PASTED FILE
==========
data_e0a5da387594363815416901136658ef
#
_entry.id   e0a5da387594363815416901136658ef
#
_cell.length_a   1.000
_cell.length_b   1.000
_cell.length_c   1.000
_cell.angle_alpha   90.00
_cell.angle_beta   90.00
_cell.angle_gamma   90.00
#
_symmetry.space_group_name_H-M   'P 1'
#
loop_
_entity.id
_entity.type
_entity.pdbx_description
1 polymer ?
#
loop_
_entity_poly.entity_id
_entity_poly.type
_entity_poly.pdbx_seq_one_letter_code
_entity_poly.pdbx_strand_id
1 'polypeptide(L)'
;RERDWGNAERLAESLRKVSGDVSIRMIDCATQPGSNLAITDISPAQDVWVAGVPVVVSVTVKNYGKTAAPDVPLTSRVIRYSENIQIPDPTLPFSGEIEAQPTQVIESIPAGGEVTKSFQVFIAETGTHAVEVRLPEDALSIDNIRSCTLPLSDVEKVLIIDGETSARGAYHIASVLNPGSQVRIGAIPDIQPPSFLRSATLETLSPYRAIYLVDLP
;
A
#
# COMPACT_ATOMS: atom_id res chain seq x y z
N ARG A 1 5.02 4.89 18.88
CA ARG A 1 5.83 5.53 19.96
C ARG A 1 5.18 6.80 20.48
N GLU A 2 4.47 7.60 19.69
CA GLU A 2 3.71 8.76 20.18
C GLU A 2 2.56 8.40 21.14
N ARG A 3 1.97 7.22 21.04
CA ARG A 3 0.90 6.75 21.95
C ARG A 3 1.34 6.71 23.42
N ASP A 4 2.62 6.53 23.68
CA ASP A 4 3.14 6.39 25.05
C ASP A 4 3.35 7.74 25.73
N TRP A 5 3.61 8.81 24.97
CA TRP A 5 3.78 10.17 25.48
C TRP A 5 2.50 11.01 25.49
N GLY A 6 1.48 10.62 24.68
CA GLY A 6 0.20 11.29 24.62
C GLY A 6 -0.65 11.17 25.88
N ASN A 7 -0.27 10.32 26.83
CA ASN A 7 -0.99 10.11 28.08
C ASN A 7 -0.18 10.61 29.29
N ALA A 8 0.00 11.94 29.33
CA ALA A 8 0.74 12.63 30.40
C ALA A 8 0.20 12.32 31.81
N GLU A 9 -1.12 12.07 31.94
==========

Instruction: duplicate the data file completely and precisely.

data_e0a5da387594363815416901136658ef
#
_entry.id   e0a5da387594363815416901136658ef
#
_cell.length_a   1.000
_cell.length_b   1.000
_cell.length_c   1.000
_cell.angle_alpha   90.00
_cell.angle_beta   90.00
_cell.angle_gamma   90.00
#
_symmetry.space_group_name_H-M   'P 1'
#
loop_
_entity.id
_entity.type
_entity.pdbx_description
1 polymer ?
#
loop_
_entity_poly.entity_id
_entity_poly.type
_entity_poly.pdbx_seq_one_letter_code
_entity_poly.pdbx_strand_id
1 'polypeptide(L)'
;RERDWGNAERLAESLRKVSGDVSIRMIDCATQPGSNLAITDISPAQDVWVAGVPVVVSVTVKNYGKTAAPDVPLTSRVIRYSENIQIPDPTLPFSGEIEAQPTQVIESIPAGGEVTKSFQVFIAETGTHAVEVRLPEDALSIDNIRSCTLPLSDVEKVLIIDGETSARGAYHIASVLNPGSQVRIGAIPDIQPPSFLRSATLETLSPYRAIYLVDLP
;
A
#
# COMPACT_ATOMS: atom_id res chain seq x y z
N ARG A 1 5.02 4.89 18.88
CA ARG A 1 5.83 5.53 19.96
C ARG A 1 5.18 6.80 20.48
N GLU A 2 4.47 7.60 19.69
CA GLU A 2 3.71 8.76 20.18
C GLU A 2 2.56 8.40 21.14
N ARG A 3 1.97 7.22 21.04
CA ARG A 3 0.90 6.75 21.95
C ARG A 3 1.34 6.71 23.42
N ASP A 4 2.62 6.53 23.68
CA ASP A 4 3.14 6.39 25.05
C ASP A 4 3.35 7.74 25.73
N TRP A 5 3.61 8.81 24.97
CA TRP A 5 3.78 10.17 25.48
C TRP A 5 2.50 11.01 25.49
N GLY A 6 1.48 10.62 24.68
CA GLY A 6 0.20 11.29 24.62
C GLY A 6 -0.65 11.17 25.88
N ASN A 7 -0.27 10.32 26.83
CA ASN A 7 -0.99 10.11 28.08
C ASN A 7 -0.18 10.61 29.29
N ALA A 8 0.00 11.94 29.33
CA ALA A 8 0.74 12.63 30.40
C ALA A 8 0.20 12.32 31.81
N GLU A 9 -1.12 12.07 31.94